To have one Mrs. Kansas come from Lawrence is rare. But two — in the same year? That's just freaky.
In late March, 27-year-old event planner Rachel Karwas was crowned Mrs. Kansas, just weeks after Elizabeth Stephens, a 32-year-old homeless-shelter employee, earned the same title. Confused yet?
Some of you probably didn't even know there is such thing as Mrs. United States (Karwas' pageant) or Mrs. America (Stephens'). The competitions are for older, married woman, distinguishing them from the youth-and-beauty-oriented Miss America or Universe.
Still perplexed? Just know that Lawrence is home to two beauty queens in 2013. And they couldn't be any more different.
Karwas has long wanted to be a pageant winner. She got into the "Miss" contests in 2009, after graduating from Kansas University. But she says she eventually "aged out" of the competitions (in reality, she could pass for an undergraduate), and married Alex Karwas, a doctoral candidate in aerospace engineering at KU. She entered Mrs. Kansas United States — and, on March 24, finally got that elusive crown.
Stephens, on the other hand, had never entered any beauty pageants (she did use to model), but opted to try the Mrs. America contest as a way to raise awareness about family homelessness, an issue near and dear to the married mother of three. Stephens grew up poor, and later became an advocate for the less fortunate through her work as the family programs director at the Lawrence Community Shelter. If she didn't have that cause behind her, she says, she never would have entered the pageant.
As different as their paths to Mrs. Kansas were, both, coincidentally, were crowned in Missouri — Karwas, in St. Joseph; Stephens, in Branson.
Karwas, who works at Watson Library at KU, also is using her platform for good, as she tries to increase the public's familiarity with childhood cancer. The illness impacted someone close to her: Karen Elliott, the executive coordinator of pageant organizer VanBros and Associates, whose grandson Donald "Ross" Elliott III died of leukemia in 2011 at the age of three. Karwas is now raising funds for two charities dedicated to the late child — Warriors for Ross and Ross' Foundation — and recently participated in the CureSearch Walk in Kansas City, Kan., in his memory.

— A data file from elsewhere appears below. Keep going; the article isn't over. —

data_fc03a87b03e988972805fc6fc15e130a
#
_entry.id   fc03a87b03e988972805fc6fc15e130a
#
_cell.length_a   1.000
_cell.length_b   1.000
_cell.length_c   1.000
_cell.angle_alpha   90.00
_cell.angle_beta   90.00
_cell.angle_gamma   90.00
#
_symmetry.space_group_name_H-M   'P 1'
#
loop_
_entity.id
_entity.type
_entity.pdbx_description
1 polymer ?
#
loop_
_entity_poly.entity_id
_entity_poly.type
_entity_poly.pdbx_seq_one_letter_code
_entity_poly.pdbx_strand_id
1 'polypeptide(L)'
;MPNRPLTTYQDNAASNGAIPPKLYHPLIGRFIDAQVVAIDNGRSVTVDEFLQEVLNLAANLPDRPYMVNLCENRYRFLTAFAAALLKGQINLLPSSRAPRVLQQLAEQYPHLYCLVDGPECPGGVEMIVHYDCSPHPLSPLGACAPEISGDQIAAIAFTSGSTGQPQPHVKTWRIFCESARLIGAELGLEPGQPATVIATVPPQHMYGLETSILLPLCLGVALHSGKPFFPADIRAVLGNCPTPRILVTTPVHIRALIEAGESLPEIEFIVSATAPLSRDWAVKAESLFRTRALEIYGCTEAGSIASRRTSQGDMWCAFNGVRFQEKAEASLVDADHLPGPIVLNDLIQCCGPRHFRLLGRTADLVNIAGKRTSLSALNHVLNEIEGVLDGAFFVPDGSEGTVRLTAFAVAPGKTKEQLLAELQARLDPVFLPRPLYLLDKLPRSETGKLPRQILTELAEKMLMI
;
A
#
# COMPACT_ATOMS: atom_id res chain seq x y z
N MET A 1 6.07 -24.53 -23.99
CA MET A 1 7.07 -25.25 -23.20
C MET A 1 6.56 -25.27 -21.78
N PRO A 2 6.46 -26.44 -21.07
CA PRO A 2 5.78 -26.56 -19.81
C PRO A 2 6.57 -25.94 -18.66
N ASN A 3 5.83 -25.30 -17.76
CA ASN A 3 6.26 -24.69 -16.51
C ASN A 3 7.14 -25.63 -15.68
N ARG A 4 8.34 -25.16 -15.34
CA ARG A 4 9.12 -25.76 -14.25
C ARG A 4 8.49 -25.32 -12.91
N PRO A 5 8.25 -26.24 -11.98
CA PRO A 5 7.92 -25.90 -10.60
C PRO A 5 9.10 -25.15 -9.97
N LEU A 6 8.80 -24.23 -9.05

"What was most alarming to me was how common it was," Karwas said of childhood cancer. "I'm just surprised how many children are diagnosed with it and also how many survive."
The Plano, Texas, native will soon head to pageant boot camp, where she and her sister queens from surrounding states will work tirelessly to perfect their runway walk and interviewing ability. Karwas said the devotion and commitment required is akin to any athletic competition.
"I've always really enjoyed the self-improvement aspect of pageants: putting yourself out there and getting out of your comfort zone," she said. "Afterward you take a step back and figure out what you can improve upon."
She thinks other women could benefit from the experience. Thus she also wants to spread the word about the existence of pageants such as Mrs. United States and Mrs. America
Just don't get the two confused.
While Mrs. America was the first pageant of its kind, Mrs. United States claims to be the biggest (though Mrs. America says that combined with its international competition, Mrs. World, it is the largest). Mrs. America accepts entrants from the 50 states plus the District of Columbia; Mrs. United States also lets residents of the Virgin Islands, Puerto Rico and Guam compete. Mrs. United States' prize is a 23-piece set of nutritional cookware, a countertop water filtration system and 17-piece cutlery set guaranteed for life; Mrs. America gets jewelry and clothes.
But what about older women who are single, divorced or widowed? They shouldn't feel left out, since there is also — wait for it — a Ms. America pageant. Unfortunately neither Lawrence nor the state of Kansas will have a representative in this year's contest.